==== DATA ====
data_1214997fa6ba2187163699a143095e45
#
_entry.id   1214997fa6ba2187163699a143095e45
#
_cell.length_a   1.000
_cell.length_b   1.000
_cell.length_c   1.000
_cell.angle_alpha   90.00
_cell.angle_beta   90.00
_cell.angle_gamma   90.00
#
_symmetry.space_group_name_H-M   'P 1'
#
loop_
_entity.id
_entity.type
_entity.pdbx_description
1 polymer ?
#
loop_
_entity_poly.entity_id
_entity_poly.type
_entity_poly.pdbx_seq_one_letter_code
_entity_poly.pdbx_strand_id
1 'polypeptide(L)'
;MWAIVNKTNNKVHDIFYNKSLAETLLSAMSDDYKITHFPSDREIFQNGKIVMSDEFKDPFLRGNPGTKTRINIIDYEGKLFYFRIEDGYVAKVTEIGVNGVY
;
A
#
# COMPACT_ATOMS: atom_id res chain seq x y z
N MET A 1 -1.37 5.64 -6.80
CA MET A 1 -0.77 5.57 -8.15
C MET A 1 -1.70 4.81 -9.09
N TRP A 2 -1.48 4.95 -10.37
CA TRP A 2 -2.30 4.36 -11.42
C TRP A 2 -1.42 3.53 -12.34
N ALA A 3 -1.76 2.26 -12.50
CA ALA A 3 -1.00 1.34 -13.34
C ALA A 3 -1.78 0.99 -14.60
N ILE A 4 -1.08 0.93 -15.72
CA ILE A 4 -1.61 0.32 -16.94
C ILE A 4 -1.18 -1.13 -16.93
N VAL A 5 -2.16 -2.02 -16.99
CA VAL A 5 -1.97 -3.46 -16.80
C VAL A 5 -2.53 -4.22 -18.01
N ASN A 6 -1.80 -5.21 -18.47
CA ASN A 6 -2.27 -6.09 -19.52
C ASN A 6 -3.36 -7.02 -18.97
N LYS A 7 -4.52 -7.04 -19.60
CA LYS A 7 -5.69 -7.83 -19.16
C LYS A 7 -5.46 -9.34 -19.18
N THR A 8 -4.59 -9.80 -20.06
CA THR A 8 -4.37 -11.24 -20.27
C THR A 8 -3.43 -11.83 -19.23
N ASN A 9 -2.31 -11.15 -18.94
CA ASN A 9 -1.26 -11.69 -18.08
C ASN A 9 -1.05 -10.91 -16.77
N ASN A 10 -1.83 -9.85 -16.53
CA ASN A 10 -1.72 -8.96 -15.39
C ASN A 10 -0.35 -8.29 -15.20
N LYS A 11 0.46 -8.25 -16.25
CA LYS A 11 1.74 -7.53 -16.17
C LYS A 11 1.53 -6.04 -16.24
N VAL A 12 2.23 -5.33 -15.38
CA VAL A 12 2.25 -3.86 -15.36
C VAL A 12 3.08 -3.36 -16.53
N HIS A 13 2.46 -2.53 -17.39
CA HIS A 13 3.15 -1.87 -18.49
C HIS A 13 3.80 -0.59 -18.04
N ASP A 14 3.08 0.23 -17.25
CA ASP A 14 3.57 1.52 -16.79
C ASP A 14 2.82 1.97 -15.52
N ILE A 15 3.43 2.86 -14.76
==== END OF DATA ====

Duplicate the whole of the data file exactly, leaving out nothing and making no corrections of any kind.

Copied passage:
data_1214997fa6ba2187163699a143095e45
#
_entry.id   1214997fa6ba2187163699a143095e45
#
_cell.length_a   1.000
_cell.length_b   1.000
_cell.length_c   1.000
_cell.angle_alpha   90.00
_cell.angle_beta   90.00
_cell.angle_gamma   90.00
#
_symmetry.space_group_name_H-M   'P 1'
#
loop_
_entity.id
_entity.type
_entity.pdbx_description
1 polymer ?
#
loop_
_entity_poly.entity_id
_entity_poly.type
_entity_poly.pdbx_seq_one_letter_code
_entity_poly.pdbx_strand_id
1 'polypeptide(L)'
;MWAIVNKTNNKVHDIFYNKSLAETLLSAMSDDYKITHFPSDREIFQNGKIVMSDEFKDPFLRGNPGTKTRINIIDYEGKLFYFRIEDGYVAKVTEIGVNGVY
;
A
#
# COMPACT_ATOMS: atom_id res chain seq x y z
N MET A 1 -1.37 5.64 -6.80
CA MET A 1 -0.77 5.57 -8.15
C MET A 1 -1.70 4.81 -9.09
N TRP A 2 -1.48 4.95 -10.37
CA TRP A 2 -2.30 4.36 -11.42
C TRP A 2 -1.42 3.53 -12.34
N ALA A 3 -1.76 2.26 -12.50
CA ALA A 3 -1.00 1.34 -13.34
C ALA A 3 -1.78 0.99 -14.60
N ILE A 4 -1.08 0.93 -15.72
CA ILE A 4 -1.61 0.32 -16.94
C ILE A 4 -1.18 -1.13 -16.93
N VAL A 5 -2.16 -2.02 -16.99
CA VAL A 5 -1.97 -3.46 -16.80
C VAL A 5 -2.53 -4.22 -18.01
N ASN A 6 -1.80 -5.21 -18.47
CA ASN A 6 -2.27 -6.09 -19.52
C ASN A 6 -3.36 -7.02 -18.97
N LYS A 7 -4.52 -7.04 -19.60
CA LYS A 7 -5.69 -7.83 -19.16
C LYS A 7 -5.46 -9.34 -19.18
N THR A 8 -4.59 -9.80 -20.06
CA THR A 8 -4.37 -11.24 -20.27
C THR A 8 -3.43 -11.83 -19.23
N ASN A 9 -2.31 -11.15 -18.94
CA ASN A 9 -1.26 -11.69 -18.08
C ASN A 9 -1.05 -10.91 -16.77
N ASN A 10 -1.83 -9.85 -16.53
CA ASN A 10 -1.72 -8.96 -15.39
C ASN A 10 -0.35 -8.29 -15.20
N LYS A 11 0.46 -8.25 -16.25
CA LYS A 11 1.74 -7.53 -16.17
C LYS A 11 1.53 -6.04 -16.24
N VAL A 12 2.23 -5.33 -15.38
CA VAL A 12 2.25 -3.86 -15.36
C VAL A 12 3.08 -3.36 -16.53
N HIS A 13 2.46 -2.53 -17.39
CA HIS A 13 3.15 -1.87 -18.49
C HIS A 13 3.80 -0.59 -18.04
N ASP A 14 3.08 0.23 -17.25
CA ASP A 14 3.57 1.52 -16.79
C ASP A 14 2.82 1.97 -15.52
N ILE A 15 3.43 2.86 -14.76